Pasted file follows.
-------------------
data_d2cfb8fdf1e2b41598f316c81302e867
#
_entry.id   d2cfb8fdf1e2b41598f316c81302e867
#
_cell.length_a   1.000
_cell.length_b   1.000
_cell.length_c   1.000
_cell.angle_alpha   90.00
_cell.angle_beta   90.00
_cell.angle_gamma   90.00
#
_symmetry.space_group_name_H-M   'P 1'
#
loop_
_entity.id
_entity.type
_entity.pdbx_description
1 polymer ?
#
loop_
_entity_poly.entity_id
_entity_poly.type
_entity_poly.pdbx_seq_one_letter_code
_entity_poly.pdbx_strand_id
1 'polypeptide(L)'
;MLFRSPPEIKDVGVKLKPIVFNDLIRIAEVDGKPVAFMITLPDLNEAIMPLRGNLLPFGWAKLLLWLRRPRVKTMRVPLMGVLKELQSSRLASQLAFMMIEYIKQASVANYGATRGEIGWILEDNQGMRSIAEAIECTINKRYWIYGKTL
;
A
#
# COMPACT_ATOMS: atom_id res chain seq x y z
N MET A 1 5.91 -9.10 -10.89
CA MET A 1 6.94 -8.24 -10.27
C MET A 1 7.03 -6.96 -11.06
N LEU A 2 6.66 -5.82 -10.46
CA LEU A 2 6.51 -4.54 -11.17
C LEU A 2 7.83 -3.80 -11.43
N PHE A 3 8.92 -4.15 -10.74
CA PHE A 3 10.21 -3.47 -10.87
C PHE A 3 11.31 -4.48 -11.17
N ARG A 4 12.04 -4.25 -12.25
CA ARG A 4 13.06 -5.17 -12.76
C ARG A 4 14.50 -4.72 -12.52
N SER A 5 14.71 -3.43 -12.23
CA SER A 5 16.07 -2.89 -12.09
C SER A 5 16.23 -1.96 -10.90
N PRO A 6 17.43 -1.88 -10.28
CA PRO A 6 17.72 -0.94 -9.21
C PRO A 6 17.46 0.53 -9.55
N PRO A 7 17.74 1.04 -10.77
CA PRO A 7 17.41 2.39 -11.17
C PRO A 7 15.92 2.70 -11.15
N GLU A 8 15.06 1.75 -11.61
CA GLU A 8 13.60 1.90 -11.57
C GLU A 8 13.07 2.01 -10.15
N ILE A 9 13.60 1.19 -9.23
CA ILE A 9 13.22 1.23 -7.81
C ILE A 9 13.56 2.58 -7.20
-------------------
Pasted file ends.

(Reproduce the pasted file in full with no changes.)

data_d2cfb8fdf1e2b41598f316c81302e867
#
_entry.id   d2cfb8fdf1e2b41598f316c81302e867
#
_cell.length_a   1.000
_cell.length_b   1.000
_cell.length_c   1.000
_cell.angle_alpha   90.00
_cell.angle_beta   90.00
_cell.angle_gamma   90.00
#
_symmetry.space_group_name_H-M   'P 1'
#
loop_
_entity.id
_entity.type
_entity.pdbx_description
1 polymer ?
#
loop_
_entity_poly.entity_id
_entity_poly.type
_entity_poly.pdbx_seq_one_letter_code
_entity_poly.pdbx_strand_id
1 'polypeptide(L)'
;MLFRSPPEIKDVGVKLKPIVFNDLIRIAEVDGKPVAFMITLPDLNEAIMPLRGNLLPFGWAKLLLWLRRPRVKTMRVPLMGVLKELQSSRLASQLAFMMIEYIKQASVANYGATRGEIGWILEDNQGMRSIAEAIECTINKRYWIYGKTL
;
A
#
# COMPACT_ATOMS: atom_id res chain seq x y z
N MET A 1 5.91 -9.10 -10.89
CA MET A 1 6.94 -8.24 -10.27
C MET A 1 7.03 -6.96 -11.06
N LEU A 2 6.66 -5.82 -10.46
CA LEU A 2 6.51 -4.54 -11.17
C LEU A 2 7.83 -3.80 -11.43
N PHE A 3 8.92 -4.15 -10.74
CA PHE A 3 10.21 -3.47 -10.87
C PHE A 3 11.31 -4.48 -11.17
N ARG A 4 12.04 -4.25 -12.25
CA ARG A 4 13.06 -5.17 -12.76
C ARG A 4 14.50 -4.72 -12.52
N SER A 5 14.71 -3.43 -12.23
CA SER A 5 16.07 -2.89 -12.09
C SER A 5 16.23 -1.96 -10.90
N PRO A 6 17.43 -1.88 -10.28
CA PRO A 6 17.72 -0.94 -9.21
C PRO A 6 17.46 0.53 -9.55
N PRO A 7 17.74 1.04 -10.77
CA PRO A 7 17.41 2.39 -11.17
C PRO A 7 15.92 2.70 -11.15
N GLU A 8 15.06 1.75 -11.61
CA GLU A 8 13.60 1.90 -11.57
C GLU A 8 13.07 2.01 -10.15
N ILE A 9 13.60 1.19 -9.23
CA ILE A 9 13.22 1.23 -7.81
C ILE A 9 13.56 2.58 -7.20